Mr. GROMYKO (Union of Soviet Socialist Republics) : I think it would not be correct to say that we as a Council just "take note" of the resolution of the General Assembly. We may take note of many documents and we may not deal with them; we may take note of many questions raised in certain documents and we may not deal with them.

That is why it would be desirable to say that we accepted the communication from the Secretary-General, together with the resolution of the General Assembly, and that we remain seized of the Palestinian question from now on. That is the main question.

I would accept the suggestion made by the representative of the United States, namely, not to start discussion now on the Palestinian question; but he mixed together two entirely different things: first, the acceptance of the resolution of the General Assembly, with the purpose of being seized of this resolution; and, second, postponement of discussion with regard to the question. They are entirely different things, and that is why I hope that the representative of the United States may find it possible not to connect them.

I would agree with the last statement of the President, that is to say, I would agree to say that the Security Council accepts the communication from the Secretary-General, together with the resolution of the General Assembly, and is seized of the Palestinian question. In fact, it would not be necessary to use the words "Palestinian question". If we said merely "this question" everyone would understand what was meant.

Then, if the representative of Syria insists, we shall decide whether we are to start a discussion or to adjourn. In order to adjourn or to start the discussion, however, we must be in a position of having something with which to deal. Personally I think it would be desirable to accept the last statement of the President as an expression of opinion of the Council, and to adjourn.

Mr. PARODI (France) (translated from French) : If the President will allow me, I shall say just a few words about the proposal which was submitted by the USSR representative and which he has just defended once again.

If the proposal, as he stated—at least according to the French interpretation of his words—is to accept the Secretary-General's communication, I do not quite see the point of it. The Security Council receives a communication from the Secretary-General. It is the Secretary-General's right to make a communication. It is not for us to "accept" or "not to accept" this communication.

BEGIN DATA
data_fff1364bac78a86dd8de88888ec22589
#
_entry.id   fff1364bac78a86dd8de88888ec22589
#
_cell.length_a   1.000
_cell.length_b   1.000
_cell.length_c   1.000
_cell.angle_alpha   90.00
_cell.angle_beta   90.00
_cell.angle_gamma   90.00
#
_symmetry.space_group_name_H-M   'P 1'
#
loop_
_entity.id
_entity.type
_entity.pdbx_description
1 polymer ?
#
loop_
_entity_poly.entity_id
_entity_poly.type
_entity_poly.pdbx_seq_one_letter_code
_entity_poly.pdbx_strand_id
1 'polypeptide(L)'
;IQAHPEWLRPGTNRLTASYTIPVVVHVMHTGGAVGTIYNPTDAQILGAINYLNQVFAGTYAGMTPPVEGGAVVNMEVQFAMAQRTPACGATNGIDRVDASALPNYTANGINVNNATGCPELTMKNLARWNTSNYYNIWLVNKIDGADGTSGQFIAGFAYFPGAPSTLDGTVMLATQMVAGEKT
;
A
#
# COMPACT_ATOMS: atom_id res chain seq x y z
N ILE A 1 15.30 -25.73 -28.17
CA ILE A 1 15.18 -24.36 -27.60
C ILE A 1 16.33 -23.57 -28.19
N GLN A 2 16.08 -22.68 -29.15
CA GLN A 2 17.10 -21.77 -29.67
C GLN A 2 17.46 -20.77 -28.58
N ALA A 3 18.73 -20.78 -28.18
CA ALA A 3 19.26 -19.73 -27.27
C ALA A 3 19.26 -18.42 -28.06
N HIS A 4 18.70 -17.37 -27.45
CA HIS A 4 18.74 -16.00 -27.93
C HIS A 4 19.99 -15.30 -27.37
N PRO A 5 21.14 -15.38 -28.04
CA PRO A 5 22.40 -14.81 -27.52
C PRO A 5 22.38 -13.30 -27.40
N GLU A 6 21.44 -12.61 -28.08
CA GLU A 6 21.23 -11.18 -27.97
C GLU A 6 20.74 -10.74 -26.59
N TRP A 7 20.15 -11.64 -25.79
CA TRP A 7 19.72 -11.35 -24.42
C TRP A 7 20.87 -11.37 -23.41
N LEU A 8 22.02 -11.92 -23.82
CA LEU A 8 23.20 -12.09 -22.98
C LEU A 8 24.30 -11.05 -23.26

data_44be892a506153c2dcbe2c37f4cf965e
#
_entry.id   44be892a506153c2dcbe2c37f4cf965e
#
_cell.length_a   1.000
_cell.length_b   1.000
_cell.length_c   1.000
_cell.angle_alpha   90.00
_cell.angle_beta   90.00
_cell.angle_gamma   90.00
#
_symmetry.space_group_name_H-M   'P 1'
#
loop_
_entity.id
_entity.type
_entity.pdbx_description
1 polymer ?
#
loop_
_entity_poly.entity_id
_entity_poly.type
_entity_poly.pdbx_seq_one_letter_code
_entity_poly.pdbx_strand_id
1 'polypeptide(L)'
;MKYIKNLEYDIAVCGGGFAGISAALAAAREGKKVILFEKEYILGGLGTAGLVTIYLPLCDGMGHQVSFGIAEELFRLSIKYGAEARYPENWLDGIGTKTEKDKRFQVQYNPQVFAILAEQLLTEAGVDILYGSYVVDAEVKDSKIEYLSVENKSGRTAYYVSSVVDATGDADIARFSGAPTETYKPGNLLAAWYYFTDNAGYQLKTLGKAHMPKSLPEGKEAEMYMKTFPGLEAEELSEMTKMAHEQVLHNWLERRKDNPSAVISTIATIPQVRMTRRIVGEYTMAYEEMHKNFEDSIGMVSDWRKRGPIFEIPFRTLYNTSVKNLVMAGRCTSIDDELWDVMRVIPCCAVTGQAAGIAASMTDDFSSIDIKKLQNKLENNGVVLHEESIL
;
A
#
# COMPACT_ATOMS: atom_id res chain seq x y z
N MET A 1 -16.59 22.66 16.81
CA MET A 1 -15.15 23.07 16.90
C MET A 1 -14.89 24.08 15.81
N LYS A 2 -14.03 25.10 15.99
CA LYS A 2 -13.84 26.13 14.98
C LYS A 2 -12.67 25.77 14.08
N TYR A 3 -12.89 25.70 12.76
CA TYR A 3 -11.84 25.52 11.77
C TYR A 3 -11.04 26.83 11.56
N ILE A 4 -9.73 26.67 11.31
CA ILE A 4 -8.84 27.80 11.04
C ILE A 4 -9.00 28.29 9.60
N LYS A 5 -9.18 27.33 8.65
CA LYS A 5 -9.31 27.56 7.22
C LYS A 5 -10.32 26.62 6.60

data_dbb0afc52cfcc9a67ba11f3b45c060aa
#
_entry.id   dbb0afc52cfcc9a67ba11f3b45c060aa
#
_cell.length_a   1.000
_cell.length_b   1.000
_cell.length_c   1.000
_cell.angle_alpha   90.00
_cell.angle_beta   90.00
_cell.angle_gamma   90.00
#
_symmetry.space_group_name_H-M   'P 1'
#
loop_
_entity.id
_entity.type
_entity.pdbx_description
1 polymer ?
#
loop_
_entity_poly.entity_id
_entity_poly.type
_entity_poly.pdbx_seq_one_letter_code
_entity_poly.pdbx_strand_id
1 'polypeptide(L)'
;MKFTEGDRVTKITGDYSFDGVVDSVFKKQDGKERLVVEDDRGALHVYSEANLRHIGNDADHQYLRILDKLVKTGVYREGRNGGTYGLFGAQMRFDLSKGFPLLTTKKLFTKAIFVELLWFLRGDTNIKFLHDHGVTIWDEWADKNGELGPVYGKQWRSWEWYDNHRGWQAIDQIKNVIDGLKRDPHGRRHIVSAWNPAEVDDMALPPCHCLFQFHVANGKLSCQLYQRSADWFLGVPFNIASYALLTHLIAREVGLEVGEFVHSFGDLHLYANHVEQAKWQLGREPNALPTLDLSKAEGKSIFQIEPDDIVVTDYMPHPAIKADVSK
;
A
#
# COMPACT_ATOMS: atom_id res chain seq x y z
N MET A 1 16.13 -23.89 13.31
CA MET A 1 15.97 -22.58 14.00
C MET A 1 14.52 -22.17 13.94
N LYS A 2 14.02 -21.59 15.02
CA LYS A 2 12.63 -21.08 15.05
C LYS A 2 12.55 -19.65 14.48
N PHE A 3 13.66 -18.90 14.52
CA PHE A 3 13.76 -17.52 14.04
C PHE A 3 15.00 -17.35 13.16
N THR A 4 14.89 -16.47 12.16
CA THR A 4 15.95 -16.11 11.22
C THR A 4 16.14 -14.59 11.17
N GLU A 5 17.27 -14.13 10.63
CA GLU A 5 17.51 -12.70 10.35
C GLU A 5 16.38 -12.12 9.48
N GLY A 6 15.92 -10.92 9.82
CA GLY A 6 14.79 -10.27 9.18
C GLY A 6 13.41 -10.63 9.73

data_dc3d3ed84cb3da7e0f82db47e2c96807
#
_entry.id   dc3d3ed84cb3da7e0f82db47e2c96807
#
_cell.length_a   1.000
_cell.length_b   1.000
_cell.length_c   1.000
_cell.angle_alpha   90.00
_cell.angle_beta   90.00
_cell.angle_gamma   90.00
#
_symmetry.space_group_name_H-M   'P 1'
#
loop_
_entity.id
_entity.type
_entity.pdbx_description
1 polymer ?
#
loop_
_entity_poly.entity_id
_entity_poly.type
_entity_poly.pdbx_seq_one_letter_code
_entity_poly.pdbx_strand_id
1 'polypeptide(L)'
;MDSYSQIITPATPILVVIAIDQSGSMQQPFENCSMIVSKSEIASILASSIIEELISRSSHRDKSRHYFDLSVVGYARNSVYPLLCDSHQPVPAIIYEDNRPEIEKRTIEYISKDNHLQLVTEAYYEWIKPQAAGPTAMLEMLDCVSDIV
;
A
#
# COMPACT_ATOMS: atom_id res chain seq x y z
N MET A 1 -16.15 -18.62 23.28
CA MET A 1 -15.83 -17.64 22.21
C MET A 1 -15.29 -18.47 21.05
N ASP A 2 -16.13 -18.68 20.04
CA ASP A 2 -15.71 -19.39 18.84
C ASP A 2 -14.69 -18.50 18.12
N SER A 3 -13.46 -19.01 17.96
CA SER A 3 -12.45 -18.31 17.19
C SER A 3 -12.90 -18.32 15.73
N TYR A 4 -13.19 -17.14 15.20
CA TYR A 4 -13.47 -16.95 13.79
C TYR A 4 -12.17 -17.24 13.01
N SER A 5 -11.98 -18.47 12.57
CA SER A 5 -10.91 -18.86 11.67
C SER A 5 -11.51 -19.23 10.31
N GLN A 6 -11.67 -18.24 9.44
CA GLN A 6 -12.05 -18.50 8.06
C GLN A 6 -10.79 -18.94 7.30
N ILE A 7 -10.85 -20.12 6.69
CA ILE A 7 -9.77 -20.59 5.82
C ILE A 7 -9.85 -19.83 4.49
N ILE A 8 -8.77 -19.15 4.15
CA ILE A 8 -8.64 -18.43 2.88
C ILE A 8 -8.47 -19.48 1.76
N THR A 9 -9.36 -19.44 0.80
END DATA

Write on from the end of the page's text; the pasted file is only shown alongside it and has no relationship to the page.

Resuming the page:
If the proposal is to accept, not the communication of the text of the resolution, but the resolution itself, then it means that we are defining a position, which will be that of the Security Council in relation to the resolution adopted by the General Assembly. In that case, we shall be taking sides. We cannot do so without a debate, since some of our colleagues desire that it should take place-notably the representative of Syria—and since other members of the Council have asked to be heard.

As I think we are at present agreed not to hold a debate just now, it seems to me that the formula submitted by the USSR representative should be rejected.

There still remains the question of whether we should take note of the communication or simply adjourn.

I fail to see of what advantage it would be for the Security Council to adopt a formal resolution in connexion with the communication that has been made to us. There is nothing that obliges us to do so. Indeed, we have received a communication which, for the time being, is a communication of an informative nature. There is no need for us, any more than in regard to any other communication, to adopt a resolution concerning it today.

As regards the formula by which we would state that we take note of the communication, I confess I cannot see what it would add. Indeed, from the moment a communication is made to us, it is obvious that we take note of it. We are not going to forget it. We are not going to pretend that we have not received it.

In a word I think our wisest and most proper course would be, in accordance with what has just been proposed by the United States representative and with what was also the opinion of the Belgian representative, not to adopt any resolution at the present time but simply to adjourn and to take up this question again when any representative of the Security Council deems it necessary.

Mr. JOHNSON: (United States of America): As I understood the meaning of what the USSR representative has just said, he has resolved the necessity I saw for putting these two things together in the definition which he gave of the word "accept". I think we have merely been talking round the meaning of words. As I understood Mr. Gromyko's last intervention, he does not mean, by using this word "accept", that we have taken a substantive decision.

Mr. GROMYKO (Union of Soviet Socialist Republics): We have received the communication.

Mr. JOHNSON: (United States of America): Yes, we have received it—it is a question of words and we are, of course, already seized of this question and have admitted it to the agenda of this meeting.

Mr. GROMYKO (Union of Soviet Socialist Republics) : But if the Security Council is seized of the question, that applies to this meeting and to subsequent meetings from now on.